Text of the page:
At first blush, Kil’s explanation of Joshua’s behavior does not appear to be correct. The examples cited by the Encyclopedia Talmudit are not of situations in which God instructed someone how to act and assured him or her of a result. The talmudic principle states, in essence, that people should not put themselves in a dangerous situation and rely on God to save them with a miracle. For example, people should not put their friends in danger relying on the fact that they are great and pious individuals and worthy of a miracle. Similarly, even though there is another rabbinic principle that a person who is doing a good deed, a mitzvah, will not be harmed, he or she should not do the good deed in a dangerous area expecting to be saved by a miracle.

The principle of “one should not rely on a miracle” does not appear to be relevant to Joshua 8 since Joshua was not relying on a miracle; rather, he was following God’s explicit tactics and assurances.


God Promised Nothing

These difficulties disappear once we accept Maimonides’ interpretation in his Guide of the Perplexed 2:48. Maimonides explains there that the Bible frequently states that God takes a specific action when it only means that God is the ultimate cause of the occurrence since God created the laws of nature. What the Bible describes as God’s act is in reality something that occurred naturally, through the laws of nature that God had created; God was not involved in the specific incident.

Additionally, Maimonides considered prophecy a higher level of intelligence and not the word of God. As he states in 2:44: when the Bible indicates that a person prophesies it means that he “he finds in himself the cause that moves him to do something good and grand; e.g., to deliver a congregation of good men from the hands of evil-doers” (emphasis added).

Furthermore, Maimonides did not believe that God interferes with the laws of nature and readjusts the world from time to time with miracles. In his Guide 1:11, for example, he states that God is “the stable one who undergoes no manner of change…nor a change in His relation to what is other than Himself (emphasis added). In 2:29, he states that what people think of as “miracles” are parts of nature that are preprogrammed into the world at the time of creation, not periodic readjustments. In 1:67, he explains that “on the seventh day [of creation] the state of things became lasting and established just as it is at present.” In 2:10, he writes that “angels” who are mentioned in the Bible as participants in some “miracles” are nothing more than normal preexisting forces of nature, not supernatural beings.

Maimonides recognized that God is good, God’s creation is good, and God is all-knowing. For a person to imagine that God is like an incompetent workman who must repeatedly return to his job to reprogram and readjust his errors is a denial of God’s competence, knowledge, and the goodness of the divine creation. God knew all that could occur and took it into consideration at the time of creation. As J.A. Diamond[5] explains, “In truth, any events befalling man result from his own misadventures and have nothing to do with God’s intervention in human affairs.” People should not rely on miracles because they will not happen.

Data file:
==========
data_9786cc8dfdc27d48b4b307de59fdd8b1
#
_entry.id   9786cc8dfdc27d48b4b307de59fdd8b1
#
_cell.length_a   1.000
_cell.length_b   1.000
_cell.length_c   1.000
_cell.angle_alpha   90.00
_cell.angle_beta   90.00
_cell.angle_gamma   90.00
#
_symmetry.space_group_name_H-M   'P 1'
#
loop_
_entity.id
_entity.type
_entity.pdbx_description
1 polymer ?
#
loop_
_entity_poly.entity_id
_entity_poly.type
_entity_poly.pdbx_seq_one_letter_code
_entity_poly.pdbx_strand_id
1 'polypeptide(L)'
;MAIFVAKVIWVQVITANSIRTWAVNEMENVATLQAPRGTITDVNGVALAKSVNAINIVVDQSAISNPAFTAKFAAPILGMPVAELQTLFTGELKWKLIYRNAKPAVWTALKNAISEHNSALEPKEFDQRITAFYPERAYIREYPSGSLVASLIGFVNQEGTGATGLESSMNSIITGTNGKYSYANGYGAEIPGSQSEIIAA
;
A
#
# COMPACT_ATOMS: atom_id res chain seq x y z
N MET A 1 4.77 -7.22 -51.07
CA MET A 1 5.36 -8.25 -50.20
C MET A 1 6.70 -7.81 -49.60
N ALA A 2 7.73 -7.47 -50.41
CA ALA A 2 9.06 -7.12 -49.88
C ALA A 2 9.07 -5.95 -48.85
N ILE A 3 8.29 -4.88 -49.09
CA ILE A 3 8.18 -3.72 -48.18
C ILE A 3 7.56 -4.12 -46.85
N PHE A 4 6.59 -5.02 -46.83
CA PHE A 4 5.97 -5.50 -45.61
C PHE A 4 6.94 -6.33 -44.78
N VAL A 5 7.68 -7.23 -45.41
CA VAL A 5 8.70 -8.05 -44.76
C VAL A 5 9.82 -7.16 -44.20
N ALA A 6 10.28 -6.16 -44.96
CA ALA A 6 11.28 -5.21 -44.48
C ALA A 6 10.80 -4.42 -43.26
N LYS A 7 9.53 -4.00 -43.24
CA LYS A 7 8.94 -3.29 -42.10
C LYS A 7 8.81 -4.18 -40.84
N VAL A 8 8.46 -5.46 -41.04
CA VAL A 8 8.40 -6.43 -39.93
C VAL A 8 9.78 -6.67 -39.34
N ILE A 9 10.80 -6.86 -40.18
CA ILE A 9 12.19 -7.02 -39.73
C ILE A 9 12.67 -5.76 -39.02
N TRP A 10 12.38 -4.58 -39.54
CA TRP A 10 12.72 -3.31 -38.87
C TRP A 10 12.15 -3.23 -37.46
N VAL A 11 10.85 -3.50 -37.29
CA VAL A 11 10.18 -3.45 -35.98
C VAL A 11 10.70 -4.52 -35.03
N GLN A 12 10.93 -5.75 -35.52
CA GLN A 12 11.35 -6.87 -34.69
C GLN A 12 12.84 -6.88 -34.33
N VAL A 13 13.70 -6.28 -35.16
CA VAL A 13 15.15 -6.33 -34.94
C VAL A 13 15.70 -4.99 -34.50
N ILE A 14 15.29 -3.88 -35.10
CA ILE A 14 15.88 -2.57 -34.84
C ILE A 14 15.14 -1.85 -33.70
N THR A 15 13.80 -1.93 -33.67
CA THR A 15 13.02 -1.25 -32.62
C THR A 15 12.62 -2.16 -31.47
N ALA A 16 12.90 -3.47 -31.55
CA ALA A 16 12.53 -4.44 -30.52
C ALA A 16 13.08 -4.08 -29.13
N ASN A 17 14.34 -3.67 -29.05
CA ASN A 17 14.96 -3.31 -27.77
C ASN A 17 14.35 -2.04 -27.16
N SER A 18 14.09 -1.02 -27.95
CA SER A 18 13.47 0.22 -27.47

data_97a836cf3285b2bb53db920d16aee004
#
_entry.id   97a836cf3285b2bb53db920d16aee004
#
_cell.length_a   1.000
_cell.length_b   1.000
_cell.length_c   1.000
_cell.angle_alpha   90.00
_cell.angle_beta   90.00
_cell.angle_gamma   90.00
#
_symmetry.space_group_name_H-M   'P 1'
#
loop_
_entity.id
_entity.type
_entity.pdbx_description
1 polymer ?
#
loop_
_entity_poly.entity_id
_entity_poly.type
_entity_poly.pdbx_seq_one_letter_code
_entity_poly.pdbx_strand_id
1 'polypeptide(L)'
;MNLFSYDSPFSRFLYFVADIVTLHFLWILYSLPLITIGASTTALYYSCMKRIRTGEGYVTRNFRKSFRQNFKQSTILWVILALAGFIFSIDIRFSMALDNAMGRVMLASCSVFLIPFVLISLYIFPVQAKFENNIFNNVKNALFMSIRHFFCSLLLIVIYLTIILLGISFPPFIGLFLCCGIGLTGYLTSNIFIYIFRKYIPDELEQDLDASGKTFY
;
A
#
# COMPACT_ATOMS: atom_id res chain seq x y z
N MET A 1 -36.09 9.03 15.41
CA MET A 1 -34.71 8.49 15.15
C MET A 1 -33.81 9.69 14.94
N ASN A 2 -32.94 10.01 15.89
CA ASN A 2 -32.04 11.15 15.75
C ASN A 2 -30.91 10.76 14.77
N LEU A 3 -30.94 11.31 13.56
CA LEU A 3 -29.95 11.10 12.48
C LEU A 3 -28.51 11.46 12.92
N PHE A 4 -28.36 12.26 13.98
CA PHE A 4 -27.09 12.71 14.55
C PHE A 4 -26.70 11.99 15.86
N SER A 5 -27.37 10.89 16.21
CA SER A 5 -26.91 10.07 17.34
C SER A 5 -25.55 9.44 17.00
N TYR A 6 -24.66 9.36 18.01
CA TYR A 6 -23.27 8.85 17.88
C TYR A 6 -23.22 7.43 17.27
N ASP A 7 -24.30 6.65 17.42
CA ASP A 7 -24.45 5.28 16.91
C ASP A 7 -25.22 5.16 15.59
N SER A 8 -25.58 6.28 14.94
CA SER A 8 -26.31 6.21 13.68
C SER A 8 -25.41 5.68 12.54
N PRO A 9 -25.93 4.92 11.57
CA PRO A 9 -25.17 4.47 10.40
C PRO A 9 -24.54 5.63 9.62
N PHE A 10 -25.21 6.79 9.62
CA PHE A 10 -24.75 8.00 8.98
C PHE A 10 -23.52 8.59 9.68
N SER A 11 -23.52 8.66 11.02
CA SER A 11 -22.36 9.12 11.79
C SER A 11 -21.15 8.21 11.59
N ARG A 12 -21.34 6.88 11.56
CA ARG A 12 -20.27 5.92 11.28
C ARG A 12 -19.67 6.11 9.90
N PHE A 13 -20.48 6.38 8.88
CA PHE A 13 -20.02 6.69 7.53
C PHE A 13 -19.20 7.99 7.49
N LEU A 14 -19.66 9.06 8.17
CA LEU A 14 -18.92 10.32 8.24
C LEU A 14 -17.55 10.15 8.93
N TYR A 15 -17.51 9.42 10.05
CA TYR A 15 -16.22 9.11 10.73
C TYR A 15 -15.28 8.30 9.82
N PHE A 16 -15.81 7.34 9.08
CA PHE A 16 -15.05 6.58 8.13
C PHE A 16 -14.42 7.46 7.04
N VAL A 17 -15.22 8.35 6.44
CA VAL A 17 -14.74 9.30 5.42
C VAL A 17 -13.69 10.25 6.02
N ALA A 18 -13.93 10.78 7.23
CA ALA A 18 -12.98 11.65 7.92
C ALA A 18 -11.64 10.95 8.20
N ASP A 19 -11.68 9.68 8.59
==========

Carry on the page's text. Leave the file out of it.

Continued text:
Explanation of Joshua 8

When we examine the story from this non-miraculous perspective, we see the following: Joshua evaluated the impending battle against the fortified city of Ai, inspected the battle area, and considered the psychology of his enemy. After a careful review, he felt certain (described in the Bible as God’s assurance) that he could defeat the Ai forces if he would undertake a deceptive tactic. He knew that he must not rely on a miracle (as stated in the commentary of Sefer Yehoshua and Maimonides). With this in mind, he organized a sufficiently large force, twenty times the number of his first failed attack, set troops in advantageous positions, and used a subterfuge that led the enemy into a trap because of its mistaken belief that the Israelites were retreating in terror as they did during the initial assault against their city.



Joshua 8, like many biblical episodes, describes a war in which Scripture states that God advised Joshua how to act and assured him of victory. If one accepts the story literally, understanding that God interfered with nature and was involved on the Israelite side, many questions are raised. However, the understanding that the statement of God’s involvement is only a figurative way of describing the laws of nature helps the reader realize that it was Joshua who developed the strategy and tactics, and all questions are answered.


[1] This chapter is taken from my book Maimonides and the Biblical Prophets.

[2] In his commentary to the Book of Joshua, Sefer Yehoshua.

[3] 1:679–681.

[4] Yoma 1:4, based on Deuteronomy 6:16.

[5] Hermeneutics of Concealment, 94.